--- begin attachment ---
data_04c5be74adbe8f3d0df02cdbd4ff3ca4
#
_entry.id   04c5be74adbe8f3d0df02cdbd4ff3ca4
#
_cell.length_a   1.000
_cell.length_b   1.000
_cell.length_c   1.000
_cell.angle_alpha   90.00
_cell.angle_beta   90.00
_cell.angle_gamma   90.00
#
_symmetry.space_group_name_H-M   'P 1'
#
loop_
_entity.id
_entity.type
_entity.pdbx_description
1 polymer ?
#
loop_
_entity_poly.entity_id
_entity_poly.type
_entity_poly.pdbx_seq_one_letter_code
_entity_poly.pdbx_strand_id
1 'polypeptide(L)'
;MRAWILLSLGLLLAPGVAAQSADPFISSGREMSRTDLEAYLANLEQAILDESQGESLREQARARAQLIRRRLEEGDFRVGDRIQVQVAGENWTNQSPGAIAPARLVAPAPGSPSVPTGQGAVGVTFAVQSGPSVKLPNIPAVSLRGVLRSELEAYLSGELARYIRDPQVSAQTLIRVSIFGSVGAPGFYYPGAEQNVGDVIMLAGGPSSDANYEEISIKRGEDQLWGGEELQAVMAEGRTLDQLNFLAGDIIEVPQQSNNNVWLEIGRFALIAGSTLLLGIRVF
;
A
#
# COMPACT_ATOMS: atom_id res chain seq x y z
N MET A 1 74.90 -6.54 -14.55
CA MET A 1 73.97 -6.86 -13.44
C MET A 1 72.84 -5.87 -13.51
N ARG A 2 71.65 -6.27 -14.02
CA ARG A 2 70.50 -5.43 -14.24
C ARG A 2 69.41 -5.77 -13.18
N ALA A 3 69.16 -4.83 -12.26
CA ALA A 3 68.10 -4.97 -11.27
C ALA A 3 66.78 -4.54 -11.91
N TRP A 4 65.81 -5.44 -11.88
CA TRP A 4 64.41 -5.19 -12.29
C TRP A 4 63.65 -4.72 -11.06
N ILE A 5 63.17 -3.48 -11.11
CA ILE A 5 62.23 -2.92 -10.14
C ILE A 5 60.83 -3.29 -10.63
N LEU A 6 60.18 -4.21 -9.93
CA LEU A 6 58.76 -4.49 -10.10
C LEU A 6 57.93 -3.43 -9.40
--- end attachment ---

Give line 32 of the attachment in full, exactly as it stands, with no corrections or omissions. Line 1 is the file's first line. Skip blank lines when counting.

CA MET A 1 73.97 -6.86 -13.44